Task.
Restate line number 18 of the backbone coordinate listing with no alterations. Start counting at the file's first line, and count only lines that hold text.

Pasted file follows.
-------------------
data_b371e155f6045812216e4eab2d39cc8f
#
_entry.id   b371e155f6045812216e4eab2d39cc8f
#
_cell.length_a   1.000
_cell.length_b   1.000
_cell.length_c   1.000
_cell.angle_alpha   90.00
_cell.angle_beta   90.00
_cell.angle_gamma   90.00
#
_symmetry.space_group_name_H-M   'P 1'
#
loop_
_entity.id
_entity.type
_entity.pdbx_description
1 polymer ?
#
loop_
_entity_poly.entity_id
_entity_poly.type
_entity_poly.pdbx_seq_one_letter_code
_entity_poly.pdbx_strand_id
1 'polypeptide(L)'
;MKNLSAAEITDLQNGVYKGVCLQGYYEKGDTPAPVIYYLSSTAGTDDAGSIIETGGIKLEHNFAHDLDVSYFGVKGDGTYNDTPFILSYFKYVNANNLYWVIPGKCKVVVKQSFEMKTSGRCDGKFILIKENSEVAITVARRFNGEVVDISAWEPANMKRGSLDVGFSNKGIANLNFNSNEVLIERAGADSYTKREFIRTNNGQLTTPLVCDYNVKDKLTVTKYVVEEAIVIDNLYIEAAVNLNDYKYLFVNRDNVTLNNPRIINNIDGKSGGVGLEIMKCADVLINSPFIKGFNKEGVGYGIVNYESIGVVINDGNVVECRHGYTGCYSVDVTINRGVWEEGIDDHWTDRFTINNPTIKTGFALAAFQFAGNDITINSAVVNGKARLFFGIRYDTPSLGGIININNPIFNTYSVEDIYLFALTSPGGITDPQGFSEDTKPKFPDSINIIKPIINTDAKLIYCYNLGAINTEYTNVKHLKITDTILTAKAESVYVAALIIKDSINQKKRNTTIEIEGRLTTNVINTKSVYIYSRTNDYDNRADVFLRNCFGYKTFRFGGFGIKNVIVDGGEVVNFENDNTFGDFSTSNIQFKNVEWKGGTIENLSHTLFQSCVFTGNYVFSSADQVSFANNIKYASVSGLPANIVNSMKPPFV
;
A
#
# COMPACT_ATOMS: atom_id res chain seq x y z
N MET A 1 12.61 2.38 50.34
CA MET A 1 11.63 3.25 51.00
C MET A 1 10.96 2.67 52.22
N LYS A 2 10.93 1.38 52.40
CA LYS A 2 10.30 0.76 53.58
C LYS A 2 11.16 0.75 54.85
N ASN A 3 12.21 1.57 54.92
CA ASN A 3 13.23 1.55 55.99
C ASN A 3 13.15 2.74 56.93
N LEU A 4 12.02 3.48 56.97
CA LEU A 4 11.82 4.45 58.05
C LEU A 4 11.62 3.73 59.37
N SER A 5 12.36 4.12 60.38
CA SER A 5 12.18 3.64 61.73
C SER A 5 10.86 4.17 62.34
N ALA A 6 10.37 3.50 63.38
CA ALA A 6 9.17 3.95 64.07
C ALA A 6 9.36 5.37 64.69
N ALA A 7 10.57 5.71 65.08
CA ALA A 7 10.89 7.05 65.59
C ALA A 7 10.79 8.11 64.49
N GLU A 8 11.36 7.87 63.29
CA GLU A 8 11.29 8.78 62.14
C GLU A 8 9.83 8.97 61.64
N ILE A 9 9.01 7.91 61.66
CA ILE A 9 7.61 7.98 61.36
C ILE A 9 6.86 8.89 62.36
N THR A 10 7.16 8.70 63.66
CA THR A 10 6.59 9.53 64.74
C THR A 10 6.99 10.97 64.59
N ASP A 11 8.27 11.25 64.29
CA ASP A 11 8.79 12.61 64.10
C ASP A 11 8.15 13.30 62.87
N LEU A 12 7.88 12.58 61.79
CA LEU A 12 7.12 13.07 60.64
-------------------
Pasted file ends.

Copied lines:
1 polymer ?